OTHER FACTORS AFFECTING RESULTSFactorAnalyteEffectAllowing bloodto standGluGlucose values will decrease in whole blood samples over time. Venousblood glucose is as much as 7 mg/dL less than capillary blood glucoseas a result of tissue utilization. 15pH dependenceGluThe dependence of the i-STAT glucose with respect to pH is as follows:Values below 7.4 at 37 C decrease results by approximately 0.9 mg/dL(0.05 mmol/L) per 0.1 pH units. Values above 7.4 at 37 C increaseresults by approximately 0.8 mg/dL (0.04 mmol/L) per 0.1 pH units.PO2dependenceGluThe dependence of the i-STAT glucose with respect to PO2 is asfollows: Oxygen levels of less than 20 mmHg (2.66 kPa) at 37 C maydecrease results.7Art: 765790-00 Rev. ARev. Date: 20-Feb-2020

KEY TO SYMBOLSSymbolDefinition/Use14 days room temperature storage at 18–30 ⁰C.Use by or expiration date.The expiration date, expressed as YYYY-MM-DD, indicates the last day theproduct may be used.Manufacturer's lot number or batch code.The lot number or batch code appears adjacent to this symbol.Sufficient for n tests.Authorized representative for Regulatory Affairs in the European Community.Temperature limitations.The upper and lower limits for storage are adjacent to upper and lower arms.Catalog number, list number, or reference.Do not reuse.Manufacturer.Consult instructions for use or see System Manual for instructions.In vitro diagnostic medical device.Compliance to the European directive on in vitro diagnostic devices(98/79/EC)For prescription use only.Additional Information: To obtain additional product information and technical support, refer to thecompany website at Date: 20-Feb-2020Art: 765790-00 Rev. A8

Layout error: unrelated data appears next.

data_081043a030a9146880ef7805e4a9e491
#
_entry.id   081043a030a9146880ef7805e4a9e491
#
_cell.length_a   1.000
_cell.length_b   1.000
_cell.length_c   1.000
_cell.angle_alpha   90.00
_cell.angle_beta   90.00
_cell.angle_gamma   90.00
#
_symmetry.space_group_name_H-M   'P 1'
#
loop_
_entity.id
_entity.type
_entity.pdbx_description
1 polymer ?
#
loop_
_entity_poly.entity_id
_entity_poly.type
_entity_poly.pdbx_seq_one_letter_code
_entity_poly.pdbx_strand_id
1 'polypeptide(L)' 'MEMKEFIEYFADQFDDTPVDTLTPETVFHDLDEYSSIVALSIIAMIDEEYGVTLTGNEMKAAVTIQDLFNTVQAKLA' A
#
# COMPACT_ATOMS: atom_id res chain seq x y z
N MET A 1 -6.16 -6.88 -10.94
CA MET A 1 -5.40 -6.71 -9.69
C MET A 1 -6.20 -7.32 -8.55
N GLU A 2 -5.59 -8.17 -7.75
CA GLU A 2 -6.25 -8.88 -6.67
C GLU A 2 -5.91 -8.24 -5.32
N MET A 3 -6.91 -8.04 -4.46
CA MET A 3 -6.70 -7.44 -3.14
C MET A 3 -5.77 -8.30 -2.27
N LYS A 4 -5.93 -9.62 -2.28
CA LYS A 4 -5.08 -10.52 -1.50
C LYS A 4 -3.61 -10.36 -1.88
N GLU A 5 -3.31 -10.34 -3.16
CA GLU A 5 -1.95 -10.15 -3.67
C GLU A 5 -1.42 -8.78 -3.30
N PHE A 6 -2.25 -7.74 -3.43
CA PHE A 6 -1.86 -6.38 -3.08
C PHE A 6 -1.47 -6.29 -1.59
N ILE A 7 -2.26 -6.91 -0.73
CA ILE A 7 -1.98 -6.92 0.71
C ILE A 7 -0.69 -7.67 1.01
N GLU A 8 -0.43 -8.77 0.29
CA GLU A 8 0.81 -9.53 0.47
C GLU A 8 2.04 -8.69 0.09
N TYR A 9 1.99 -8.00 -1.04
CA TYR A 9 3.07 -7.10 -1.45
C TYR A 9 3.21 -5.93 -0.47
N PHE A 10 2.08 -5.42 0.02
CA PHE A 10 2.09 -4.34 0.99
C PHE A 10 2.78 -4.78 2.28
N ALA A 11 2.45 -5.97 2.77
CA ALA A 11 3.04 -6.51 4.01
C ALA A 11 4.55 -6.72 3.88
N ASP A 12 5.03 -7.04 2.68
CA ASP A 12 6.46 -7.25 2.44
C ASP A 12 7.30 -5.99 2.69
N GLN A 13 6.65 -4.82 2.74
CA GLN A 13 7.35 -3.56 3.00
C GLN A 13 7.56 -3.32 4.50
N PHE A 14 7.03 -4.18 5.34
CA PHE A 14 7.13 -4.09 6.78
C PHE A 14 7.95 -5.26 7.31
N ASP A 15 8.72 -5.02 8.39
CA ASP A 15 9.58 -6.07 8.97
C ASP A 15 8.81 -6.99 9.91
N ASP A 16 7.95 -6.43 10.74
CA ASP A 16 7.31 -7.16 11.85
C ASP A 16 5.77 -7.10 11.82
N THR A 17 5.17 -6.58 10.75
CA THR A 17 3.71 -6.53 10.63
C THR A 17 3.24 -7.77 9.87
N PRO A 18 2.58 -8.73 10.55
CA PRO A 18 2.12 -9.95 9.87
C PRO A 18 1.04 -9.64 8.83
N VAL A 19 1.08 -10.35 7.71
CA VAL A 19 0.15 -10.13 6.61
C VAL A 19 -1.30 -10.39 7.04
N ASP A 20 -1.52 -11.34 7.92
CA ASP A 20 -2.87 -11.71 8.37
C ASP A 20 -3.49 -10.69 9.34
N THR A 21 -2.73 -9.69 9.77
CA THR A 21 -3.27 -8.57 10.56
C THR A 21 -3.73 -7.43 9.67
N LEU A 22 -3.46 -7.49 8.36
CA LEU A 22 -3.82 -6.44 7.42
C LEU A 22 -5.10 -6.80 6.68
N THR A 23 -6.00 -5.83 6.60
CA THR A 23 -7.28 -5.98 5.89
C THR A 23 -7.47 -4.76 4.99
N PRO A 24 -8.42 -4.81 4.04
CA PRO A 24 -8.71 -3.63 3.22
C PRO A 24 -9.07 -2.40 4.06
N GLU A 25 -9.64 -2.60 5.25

References1. Tietz NW, Pruden EL, Siggaard-Andersen O. Electrolytes. In: C.A. Burtis andE.R. Ashwood, ed. Tietz Textbook of Clinical Chemistry. Second Edition ed.Philadelphia: W.B. Saunders Company; 1994.2. Young DS. Effects of Drugs on Clinical Laboratory Tests. 3rd ed. ed.Washington, DC: American Association of Clinical Chemistry; 1990.3. Painter PC, Cope JY, Smith JL. Reference Ranges, Table 41–20. In: C.A. Burtisand E.R. Ashwood, ed. Tietz Textbook of Clinical Chemistry. Second Edition ed.Philadelphia: W.B. Saunders Company; 1994.4. CLSI. Method Comparison and Bias Estimation Using Patient Samples;Approved Guideline. CLSI document EP9-A. 1995.5. Cornbleet PJ, Gochman N. Incorrect least-squares regression coefficients inmethod-comparison analysis. Clinical Chemistry. 1979;25(3).6. Clinical and Laboratory Standards Institute. Interference Testing in ClinicalChemistry; Approved Guideline—Second Edition. CLSI document EP7-A2.2005.7. Wu AHB. Tietz Clinical Guide to Laboratory Tests: Elsevier Health Sciences;2006.8. Whillier S, Raftos JE, Chapman B, Kuchel PW. Role of N-acetylcysteine andcystine in glutathione synthesis in human erythrocytes. Redox Report.2009;14(3):115-121.9. Ventura P, Panini R, Pasini MC, Scarpetta G, Salvioli G. N-acetyl-cysteinereduces homocysteine plasma levels after single intravenous administration byincreasing thiols urinary excretion. Pharmacological Research. 1999;40(4):345350.10. Hankins DC, Kharasch ED. Determination of the halothane metabolitestrifluoroacetic acid and bromide in plasma and urine by ion chromatography.Journal of Chromatography B: Biomedical Applications. May 1997;692(2):413418.11. Kharasch ED, Hankins D, Mautz D, Thummel KE. Identification of the enzymeresponsible for oxidative halothane metabolism: Implications for prevention ofhalothane hepatitis. Lancet. May 1996;347(9012):1367-1371.12. Morrison JE, Friesen RH. Elevated serum bromide concentrations followingrepeated halothane anaesthesia in a child. Canadian Journal of Anaesthesia.October 1990;37(7):801-803.13. Charles RA, Bee YM, Eng PHK, Goh SY. Point-of-care blood ketone testing:Screening for diabetic ketoacidosis at the emergency department. SingaporeMedical Journal. November 2007;48(11):986-989.14. Wendroth SM, Heady TN, Haverstick DM, et al. Falsely increased chloride andmissed anion gap elevation during treatment with sodium thiosulfate. ClinicaChimica Acta. April 2014;431:77-79.15. Young DS, Bermes EW. Influence of Site Collection on Blood Gases and pH. In:C.A. Burtis and E.R. Ashwood, ed. Tietz Textbook of Clinical